DGCA officers in the performance of their duties with respect to the surveillance
requirements. It is designed to provide foundation for promoting safety through
regulation and a proactive safety oversight system, as envisioned. The provision of
this manual shall apply to the surveillance activities on all operators, service
providers and other organization approved by DGCA.
http://dgca.nic.in/Surv_Enf/Surveillance_Procedures_Manual.pdf

A fascinating read it is.


User currently offlineDTW2HYD From United States of America, joined Jan 2013, 1370 posts, RR: 2
Reply 134, posted (6 months 1 week 5 days 4 hours ago) and read 2893 times:

Quoting Mats01776 (Reply 133):
From a certain view point, one could sympathize with the plight of DGCA for having to respond to incessant stream of requests for safety audits from entities from abroad. I would assume that DGCA must respond to every one of these requests in some way due to India’s contractual obligations to an international organization or a bilateral agreement.

Generally India doesn't snub anybody. Could be wrong timing with all GA issues and DGCA reorg. Even if Japan allows AI B788s service to Japan doesn't make sense.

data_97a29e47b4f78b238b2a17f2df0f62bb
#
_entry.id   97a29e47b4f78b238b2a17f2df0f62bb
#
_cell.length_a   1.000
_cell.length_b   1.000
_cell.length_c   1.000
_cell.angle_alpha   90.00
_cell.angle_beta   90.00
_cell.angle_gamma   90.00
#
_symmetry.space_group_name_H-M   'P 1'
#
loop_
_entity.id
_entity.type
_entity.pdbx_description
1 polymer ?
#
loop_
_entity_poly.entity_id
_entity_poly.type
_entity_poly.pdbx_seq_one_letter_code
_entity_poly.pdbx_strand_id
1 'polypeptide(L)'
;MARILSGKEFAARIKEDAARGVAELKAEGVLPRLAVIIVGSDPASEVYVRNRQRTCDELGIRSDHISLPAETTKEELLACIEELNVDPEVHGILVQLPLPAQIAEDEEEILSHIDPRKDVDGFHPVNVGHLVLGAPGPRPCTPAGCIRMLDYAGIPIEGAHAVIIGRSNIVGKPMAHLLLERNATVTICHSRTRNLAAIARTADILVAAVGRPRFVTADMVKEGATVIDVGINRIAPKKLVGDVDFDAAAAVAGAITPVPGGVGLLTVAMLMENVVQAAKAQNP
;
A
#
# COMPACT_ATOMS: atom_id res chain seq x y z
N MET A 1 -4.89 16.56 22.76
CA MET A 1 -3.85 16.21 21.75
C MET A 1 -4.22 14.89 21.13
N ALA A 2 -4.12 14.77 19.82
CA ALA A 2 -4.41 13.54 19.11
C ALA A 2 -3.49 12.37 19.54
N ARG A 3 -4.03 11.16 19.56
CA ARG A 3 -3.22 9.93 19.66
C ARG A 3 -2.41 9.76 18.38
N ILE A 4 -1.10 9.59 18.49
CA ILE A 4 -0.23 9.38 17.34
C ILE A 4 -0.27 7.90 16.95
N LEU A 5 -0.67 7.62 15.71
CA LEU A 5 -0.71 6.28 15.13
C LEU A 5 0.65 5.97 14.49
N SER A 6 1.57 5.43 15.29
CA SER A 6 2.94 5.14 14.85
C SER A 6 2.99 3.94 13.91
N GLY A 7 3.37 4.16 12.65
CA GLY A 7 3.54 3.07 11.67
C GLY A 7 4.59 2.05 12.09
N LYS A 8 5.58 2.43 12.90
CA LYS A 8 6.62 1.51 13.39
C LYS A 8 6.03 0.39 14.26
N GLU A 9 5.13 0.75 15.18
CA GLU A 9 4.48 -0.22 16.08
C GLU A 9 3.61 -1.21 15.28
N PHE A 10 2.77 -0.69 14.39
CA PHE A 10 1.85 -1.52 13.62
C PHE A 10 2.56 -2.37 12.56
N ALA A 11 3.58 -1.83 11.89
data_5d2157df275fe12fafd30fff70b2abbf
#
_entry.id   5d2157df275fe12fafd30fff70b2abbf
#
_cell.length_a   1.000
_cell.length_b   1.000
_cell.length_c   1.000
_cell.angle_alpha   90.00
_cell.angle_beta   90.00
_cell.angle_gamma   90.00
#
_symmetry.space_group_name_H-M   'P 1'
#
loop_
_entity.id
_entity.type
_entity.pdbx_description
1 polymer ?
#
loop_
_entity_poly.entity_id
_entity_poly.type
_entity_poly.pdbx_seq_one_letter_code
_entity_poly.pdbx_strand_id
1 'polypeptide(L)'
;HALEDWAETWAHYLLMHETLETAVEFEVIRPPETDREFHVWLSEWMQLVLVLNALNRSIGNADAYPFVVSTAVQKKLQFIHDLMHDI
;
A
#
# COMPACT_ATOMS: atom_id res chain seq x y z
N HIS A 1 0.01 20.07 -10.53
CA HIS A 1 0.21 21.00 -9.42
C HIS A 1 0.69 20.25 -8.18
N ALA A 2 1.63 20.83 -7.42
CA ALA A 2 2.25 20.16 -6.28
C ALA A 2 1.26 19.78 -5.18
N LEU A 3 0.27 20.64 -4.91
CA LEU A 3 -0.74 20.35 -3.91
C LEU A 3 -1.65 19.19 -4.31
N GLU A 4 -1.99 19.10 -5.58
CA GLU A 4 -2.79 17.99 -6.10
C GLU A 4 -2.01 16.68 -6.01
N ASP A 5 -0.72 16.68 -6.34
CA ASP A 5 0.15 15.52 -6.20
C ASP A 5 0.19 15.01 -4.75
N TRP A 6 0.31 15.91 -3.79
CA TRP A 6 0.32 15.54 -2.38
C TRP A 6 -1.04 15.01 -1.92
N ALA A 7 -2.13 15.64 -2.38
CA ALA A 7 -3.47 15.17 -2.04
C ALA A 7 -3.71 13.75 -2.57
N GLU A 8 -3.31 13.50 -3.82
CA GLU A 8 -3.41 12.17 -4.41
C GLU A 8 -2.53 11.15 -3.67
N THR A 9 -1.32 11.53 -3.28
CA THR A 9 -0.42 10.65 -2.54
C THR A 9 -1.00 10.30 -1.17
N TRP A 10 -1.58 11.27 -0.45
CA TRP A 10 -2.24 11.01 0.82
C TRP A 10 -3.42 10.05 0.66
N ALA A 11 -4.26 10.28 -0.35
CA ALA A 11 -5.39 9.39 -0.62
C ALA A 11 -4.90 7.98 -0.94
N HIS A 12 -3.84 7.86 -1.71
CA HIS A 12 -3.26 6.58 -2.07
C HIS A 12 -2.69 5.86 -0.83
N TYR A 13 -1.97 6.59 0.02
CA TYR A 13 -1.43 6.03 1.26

DEL-NRT route on a 77L(8F/35/J/195Y) has a LF of 40. Not sure how a B787(18J/238Y) is going to help the LF. It may cut loses little bit, but LF may go down further which is not good because next LF is one of the KPI to get next bailout payment.

DEL-HKG-KIX(Currently on 77L) may turn profitable with a B788 at least on DEL-HKG leg.


User currently offline747megatop From United States of America, joined May 2007, 593 posts, RR: 0
Reply 135, posted (6 months 1 week 4 days 2 hours ago) and read 2678 times:
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Quoting manny (Reply 127):

This is the most boneheaded argument!

I am sure if the cops wanted to come into you home and turn it upside down you would allow them in without warrant. After all I assuming you have nothing to hide.

   Very well said. I was in fact about to respond with the same analogy but you beat me to it.


User currently offlineojas From India, joined Mar 2008, 2919 posts, RR: 24
Reply 136, posted (6 months 1 week 4 days 1 hour ago) and read 2612 times:

http://www.travelbizmonitor.com/japa...air-india-to-fly-dreamliners-21917

http://timesofindia.indiatimes.com/i...ers-there/articleshow/23480303.cms